Here is my slightly
ranked list of Top Ten Releases for 2014 -- with Spoon definitely taking the top spot. The best thing about compiling such a list is revisiting these songs that became the soundtrack to my life this year, and remembering how these albums are all worth many more plays from start to finish. I was also lucky to see three of the bands/artists over the course of the year so I've pulled videos from the NMMatterscorp YouTube channel
from those shows: Spoon, Beck, and Elbow. For the others, I looked for live performances in order to imagine hearing the music being played live: from official gigs at CBS, an AMEX event, and Pitchfork festivals, along with studio sessions from my favorite online radio stations KCRW and KEXP. Check out anything you haven't yet, and enjoy!
1. Spoon, They Want My Soul
After taking some time off since 2010's Transference,
Austin-bred band Spoon reconvened last year to put together what may be its best album yet. With the strength of the singles "Rent I Pay," "Do You," and "Inside Out," I've heard more Spoon airplay than ever, never a band thing. Spoon opened up for Arcade Fire when we caught the final night of the tour in Montreal
, where many in the crowd had not yet heard of them (thus the chatter in the video, but listen to the squeals of delight as uber frontman Britt Daniel approaches each side of the stage!) The guy next to us vowed to purchase the new album immediately and tell all his friends about Spoon when he returned home.
2. Beck, Morning Phase
When we first listened to this album (studio collection number twelve for this prolific musician), husband/music guru Paul exclaimed "Who broke Beck's heart?" It's that melancholy side of the guy heard back in 2002 with Sea Change,
all slower meters and dreamy textures. But at least it wasn't the folky Beck seen at festivals the last go around (still say he could loose the goofy black hat). At least I could finally check him off my concert bucket list after a night at Hammerstein Ballroom in NYC
-- a night split in half between the new and yes, all the old hits!
3. Elbow, The Take Off and Landing of Everything
The sound of Guy Garvey's voice brings warmth and depth of meaning to any lyric, so why not elongate the title of the group's sixth album too? Everything reads like a stream of consciousness travel journal after time Garvey spent in NYC where "folks are nice to Yoko." I caught the U.K. band in May at Webster Hall NYC
, where a couple took this romantic music to another level with a marriage proposal.
4. Wye Oak, Shriek
Some Wye Oak fans didn't know what to make of the duo's fourth album, after singer Jenn Wasner learned the bass and layers of electronics were added without the signature guitar sound. I gladly heralded this move into complexity and Shriek was on heavy rotation all summer.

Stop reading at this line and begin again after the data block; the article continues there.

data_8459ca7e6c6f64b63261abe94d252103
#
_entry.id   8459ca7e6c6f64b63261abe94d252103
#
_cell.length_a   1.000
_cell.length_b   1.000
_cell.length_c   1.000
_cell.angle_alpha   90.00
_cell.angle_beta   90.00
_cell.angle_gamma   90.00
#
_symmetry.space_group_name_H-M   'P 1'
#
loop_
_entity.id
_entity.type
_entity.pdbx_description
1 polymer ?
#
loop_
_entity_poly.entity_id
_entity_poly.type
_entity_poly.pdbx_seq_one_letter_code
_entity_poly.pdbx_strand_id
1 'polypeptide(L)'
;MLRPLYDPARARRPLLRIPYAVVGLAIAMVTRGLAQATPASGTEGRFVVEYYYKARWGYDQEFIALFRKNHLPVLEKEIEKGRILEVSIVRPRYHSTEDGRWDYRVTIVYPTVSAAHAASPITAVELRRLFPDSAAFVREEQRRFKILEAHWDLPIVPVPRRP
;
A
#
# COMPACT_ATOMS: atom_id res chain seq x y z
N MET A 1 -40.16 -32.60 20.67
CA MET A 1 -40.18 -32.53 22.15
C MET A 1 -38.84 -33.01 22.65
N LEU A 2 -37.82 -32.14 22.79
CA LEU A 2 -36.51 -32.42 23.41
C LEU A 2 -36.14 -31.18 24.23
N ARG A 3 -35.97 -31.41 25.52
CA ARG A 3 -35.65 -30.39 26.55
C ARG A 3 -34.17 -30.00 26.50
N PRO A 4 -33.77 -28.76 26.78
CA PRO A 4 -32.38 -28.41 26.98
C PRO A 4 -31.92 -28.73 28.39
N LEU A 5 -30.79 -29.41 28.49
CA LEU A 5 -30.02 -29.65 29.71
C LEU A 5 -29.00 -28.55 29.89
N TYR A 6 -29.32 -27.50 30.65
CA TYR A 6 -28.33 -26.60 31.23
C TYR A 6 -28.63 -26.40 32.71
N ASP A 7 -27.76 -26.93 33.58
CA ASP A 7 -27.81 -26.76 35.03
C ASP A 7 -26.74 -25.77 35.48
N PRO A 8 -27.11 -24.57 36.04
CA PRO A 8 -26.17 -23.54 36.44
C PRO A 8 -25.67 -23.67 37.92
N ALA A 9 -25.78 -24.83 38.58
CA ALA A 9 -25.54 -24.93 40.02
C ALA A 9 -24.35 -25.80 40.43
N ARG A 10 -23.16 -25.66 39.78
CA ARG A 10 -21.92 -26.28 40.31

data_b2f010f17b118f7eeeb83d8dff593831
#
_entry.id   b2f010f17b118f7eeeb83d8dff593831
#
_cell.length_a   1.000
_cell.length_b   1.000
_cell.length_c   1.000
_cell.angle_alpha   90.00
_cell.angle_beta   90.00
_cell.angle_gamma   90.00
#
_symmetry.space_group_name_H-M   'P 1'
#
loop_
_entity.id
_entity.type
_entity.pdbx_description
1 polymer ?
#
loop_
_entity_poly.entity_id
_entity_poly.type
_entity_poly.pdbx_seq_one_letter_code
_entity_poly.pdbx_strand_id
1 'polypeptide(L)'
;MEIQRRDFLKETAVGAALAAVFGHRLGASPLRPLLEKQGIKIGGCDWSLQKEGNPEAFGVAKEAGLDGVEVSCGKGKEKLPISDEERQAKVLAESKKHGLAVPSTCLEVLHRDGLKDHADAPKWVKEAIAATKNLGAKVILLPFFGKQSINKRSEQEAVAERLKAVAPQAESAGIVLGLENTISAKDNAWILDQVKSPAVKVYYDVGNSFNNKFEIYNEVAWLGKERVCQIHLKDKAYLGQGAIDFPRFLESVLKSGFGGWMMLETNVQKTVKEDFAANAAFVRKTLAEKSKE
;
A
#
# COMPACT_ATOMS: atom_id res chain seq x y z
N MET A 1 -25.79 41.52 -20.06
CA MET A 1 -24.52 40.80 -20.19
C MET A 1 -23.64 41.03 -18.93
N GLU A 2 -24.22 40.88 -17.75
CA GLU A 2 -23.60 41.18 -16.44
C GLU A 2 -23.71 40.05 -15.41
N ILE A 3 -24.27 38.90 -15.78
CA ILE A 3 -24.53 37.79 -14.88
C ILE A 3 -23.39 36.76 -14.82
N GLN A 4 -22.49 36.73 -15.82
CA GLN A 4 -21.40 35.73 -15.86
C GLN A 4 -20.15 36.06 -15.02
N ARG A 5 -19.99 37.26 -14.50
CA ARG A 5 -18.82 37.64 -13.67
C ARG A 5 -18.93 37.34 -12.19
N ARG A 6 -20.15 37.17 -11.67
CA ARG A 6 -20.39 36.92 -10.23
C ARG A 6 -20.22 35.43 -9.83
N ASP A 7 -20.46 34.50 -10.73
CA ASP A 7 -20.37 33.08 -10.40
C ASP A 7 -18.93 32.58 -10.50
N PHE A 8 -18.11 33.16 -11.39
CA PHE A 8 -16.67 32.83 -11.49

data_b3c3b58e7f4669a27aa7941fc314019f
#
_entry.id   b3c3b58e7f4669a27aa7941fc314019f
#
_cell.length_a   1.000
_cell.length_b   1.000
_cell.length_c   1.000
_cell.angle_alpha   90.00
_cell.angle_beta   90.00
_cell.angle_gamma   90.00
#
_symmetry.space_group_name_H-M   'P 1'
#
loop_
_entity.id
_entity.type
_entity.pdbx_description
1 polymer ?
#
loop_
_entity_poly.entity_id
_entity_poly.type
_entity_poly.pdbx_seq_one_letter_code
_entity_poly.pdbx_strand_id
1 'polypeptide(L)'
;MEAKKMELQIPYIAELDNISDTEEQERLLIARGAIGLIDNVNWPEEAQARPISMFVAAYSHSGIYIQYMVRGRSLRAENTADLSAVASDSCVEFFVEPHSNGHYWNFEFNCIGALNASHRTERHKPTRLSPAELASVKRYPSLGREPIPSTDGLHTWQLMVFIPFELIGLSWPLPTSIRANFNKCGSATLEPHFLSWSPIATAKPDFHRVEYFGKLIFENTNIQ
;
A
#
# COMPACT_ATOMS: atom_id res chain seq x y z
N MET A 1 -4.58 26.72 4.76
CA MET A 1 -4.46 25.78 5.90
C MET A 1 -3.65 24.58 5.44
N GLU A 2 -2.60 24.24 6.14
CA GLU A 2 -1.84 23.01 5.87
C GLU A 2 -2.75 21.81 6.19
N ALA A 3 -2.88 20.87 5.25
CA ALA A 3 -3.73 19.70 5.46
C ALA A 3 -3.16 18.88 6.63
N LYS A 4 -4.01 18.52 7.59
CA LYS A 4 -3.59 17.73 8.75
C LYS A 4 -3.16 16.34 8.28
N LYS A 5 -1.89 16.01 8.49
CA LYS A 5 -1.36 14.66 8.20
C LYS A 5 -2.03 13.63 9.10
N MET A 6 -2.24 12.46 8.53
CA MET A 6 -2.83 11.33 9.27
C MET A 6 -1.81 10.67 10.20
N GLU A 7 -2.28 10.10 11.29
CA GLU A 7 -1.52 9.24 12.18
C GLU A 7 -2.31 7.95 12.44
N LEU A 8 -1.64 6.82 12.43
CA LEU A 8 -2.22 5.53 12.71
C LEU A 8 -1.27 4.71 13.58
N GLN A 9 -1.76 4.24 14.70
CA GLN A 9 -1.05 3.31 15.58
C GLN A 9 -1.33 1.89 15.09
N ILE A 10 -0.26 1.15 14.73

5. Conor Oberst, Upside Down Mountain
Conor Oberst released his sixth album as a solo artist, connecting to his story telling vibe and touring with the band Dawes as backing musicians. The sound is at once full yet immediate, baring his Nebraskan soul in songs about adult responsibilities and looking for meaning in the every day.
6. Caribou, One Love
Canadian Dan Snaith released his sixth studio album as Caribou, expanding the electronica with genres such as hip hop and R&B, plus contributions by Jessy Lanza and Owen Pallett. When he plays live, Snaith takes over the percussion and performs with a live band clustered together in musical solidarity while the party in the audience carries on...
7. TV on the Radio, Seeds
TV on the Radio released its fifth album in November, so I'm still uncovering the many attributes to each song. The band is now split between Brooklyn and L.A. but as a group remains as solid as ever. (This is the first album without their bass player Gerard Smith, who died of cancer in 2011.)
8. Hamilton Leithauser, Black Hours
When I fretted about The Walkmen taking a hiatus
, it was really the idea of not hearing Hamilton Leithauser's ardent vocals without a solid band base that had me worried. His solo album seemed a bit solitary in spirit, but not in musicianship. The entire collection appears ready made for a full listen seamlessly from song to song.
9. The War on Drugs, Lost In a Dream
The mastery and wash of guitar reverb permeates this third album by Philadelphia's The War on Drugs. Singer/songwriter Adam Granduciel had trouble adjusting after the successful tour behind 2011's Slave Ambient, resulting in these profoundly emotional songs.
10. St. Vincent, St. Vincent
St. Vincent's Annie Clark not only garnered attention for this self-titled fourth album, but for her choreographed stage shows performed with her usual epic shredding on guitar. Her songs cut to the quick musically and lyrically, while remaining deeply ambiguous and intriguing at every listen.
Future Islands, Singles